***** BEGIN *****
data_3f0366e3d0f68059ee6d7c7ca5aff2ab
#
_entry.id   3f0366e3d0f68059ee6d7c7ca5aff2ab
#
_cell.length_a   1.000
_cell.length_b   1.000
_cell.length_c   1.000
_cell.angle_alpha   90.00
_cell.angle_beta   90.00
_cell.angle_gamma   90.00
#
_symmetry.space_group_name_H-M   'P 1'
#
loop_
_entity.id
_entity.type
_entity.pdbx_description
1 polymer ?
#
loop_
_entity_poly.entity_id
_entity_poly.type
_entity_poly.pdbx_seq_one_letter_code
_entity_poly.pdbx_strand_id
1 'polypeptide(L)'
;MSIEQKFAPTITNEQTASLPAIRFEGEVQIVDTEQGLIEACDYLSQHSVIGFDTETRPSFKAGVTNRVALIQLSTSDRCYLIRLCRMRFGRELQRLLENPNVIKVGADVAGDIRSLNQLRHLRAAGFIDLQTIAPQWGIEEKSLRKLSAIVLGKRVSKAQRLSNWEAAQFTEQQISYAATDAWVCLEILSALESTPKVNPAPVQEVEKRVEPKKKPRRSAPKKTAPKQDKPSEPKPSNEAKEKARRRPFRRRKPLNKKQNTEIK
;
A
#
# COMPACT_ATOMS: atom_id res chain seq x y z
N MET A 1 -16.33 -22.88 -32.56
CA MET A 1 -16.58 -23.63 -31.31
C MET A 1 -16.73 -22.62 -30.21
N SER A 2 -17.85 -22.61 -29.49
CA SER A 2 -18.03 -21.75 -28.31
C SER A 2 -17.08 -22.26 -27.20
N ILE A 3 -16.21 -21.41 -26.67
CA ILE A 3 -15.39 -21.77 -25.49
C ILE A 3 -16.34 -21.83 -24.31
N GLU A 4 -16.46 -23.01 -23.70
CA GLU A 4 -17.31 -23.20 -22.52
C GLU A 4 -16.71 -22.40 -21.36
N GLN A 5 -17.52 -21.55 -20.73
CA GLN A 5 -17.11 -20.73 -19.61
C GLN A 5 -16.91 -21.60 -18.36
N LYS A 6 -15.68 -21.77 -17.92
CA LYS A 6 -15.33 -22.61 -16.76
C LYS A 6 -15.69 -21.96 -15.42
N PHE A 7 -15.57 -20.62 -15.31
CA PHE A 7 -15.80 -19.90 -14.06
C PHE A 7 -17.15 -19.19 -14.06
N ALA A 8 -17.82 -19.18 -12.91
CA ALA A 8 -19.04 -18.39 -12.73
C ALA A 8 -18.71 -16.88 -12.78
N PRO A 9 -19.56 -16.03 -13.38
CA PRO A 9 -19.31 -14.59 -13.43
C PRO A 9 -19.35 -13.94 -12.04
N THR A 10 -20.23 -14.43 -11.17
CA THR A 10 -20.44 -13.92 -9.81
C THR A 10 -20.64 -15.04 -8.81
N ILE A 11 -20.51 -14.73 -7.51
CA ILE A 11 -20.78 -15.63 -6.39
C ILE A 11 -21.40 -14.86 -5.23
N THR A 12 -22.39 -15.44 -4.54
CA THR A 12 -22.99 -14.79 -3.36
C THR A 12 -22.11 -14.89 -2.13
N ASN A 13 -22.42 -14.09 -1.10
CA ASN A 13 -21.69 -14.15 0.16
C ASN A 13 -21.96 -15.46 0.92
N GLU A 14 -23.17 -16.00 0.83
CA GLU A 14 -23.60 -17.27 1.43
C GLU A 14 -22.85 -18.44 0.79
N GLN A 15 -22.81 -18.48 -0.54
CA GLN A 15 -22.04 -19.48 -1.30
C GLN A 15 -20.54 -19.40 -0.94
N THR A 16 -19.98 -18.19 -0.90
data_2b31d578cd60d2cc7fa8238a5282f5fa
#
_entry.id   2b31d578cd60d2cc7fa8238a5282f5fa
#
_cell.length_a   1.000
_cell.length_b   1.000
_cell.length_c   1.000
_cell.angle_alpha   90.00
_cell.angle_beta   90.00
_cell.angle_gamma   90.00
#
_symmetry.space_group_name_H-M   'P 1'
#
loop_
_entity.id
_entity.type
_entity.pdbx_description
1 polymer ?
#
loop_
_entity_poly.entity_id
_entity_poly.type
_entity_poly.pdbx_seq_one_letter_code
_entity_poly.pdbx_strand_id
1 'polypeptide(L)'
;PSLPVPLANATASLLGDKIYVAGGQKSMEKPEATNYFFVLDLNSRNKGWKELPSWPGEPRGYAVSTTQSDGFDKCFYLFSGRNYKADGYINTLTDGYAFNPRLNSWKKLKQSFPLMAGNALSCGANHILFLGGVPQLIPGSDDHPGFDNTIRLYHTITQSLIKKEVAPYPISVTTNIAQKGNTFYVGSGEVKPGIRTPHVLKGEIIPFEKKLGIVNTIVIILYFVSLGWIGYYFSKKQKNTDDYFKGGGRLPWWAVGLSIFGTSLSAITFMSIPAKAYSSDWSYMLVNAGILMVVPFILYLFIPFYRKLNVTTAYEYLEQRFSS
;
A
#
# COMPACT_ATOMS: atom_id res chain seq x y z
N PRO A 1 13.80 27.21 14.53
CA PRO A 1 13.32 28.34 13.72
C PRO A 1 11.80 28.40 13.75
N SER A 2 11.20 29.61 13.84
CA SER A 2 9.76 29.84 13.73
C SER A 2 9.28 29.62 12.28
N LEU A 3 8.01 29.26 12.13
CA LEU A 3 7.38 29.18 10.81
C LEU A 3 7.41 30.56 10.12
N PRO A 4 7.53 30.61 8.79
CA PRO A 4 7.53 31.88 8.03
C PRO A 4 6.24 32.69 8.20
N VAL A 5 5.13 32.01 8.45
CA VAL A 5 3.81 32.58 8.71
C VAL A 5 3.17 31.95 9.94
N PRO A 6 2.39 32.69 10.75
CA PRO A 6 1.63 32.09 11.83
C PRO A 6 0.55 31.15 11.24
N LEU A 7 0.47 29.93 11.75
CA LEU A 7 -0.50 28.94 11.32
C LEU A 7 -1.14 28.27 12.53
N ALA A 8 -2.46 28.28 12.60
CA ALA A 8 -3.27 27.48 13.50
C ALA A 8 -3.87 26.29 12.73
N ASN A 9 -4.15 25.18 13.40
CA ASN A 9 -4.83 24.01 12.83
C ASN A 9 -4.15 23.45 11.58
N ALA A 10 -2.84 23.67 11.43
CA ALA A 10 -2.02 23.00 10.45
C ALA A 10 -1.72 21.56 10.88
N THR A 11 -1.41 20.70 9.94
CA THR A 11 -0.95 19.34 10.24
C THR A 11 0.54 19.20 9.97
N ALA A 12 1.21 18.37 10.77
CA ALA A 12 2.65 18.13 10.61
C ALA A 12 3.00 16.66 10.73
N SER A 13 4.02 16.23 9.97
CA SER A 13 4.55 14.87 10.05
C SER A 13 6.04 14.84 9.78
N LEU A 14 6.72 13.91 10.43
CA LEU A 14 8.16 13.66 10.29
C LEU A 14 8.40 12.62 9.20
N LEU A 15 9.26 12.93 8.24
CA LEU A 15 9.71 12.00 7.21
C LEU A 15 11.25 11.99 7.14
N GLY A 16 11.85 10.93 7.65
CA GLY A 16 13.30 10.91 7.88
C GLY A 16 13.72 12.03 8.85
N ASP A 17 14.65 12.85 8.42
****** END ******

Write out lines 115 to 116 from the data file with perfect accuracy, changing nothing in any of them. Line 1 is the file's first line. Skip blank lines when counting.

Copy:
C LEU A 3 7.41 30.56 10.12
N PRO A 4 7.53 30.61 8.79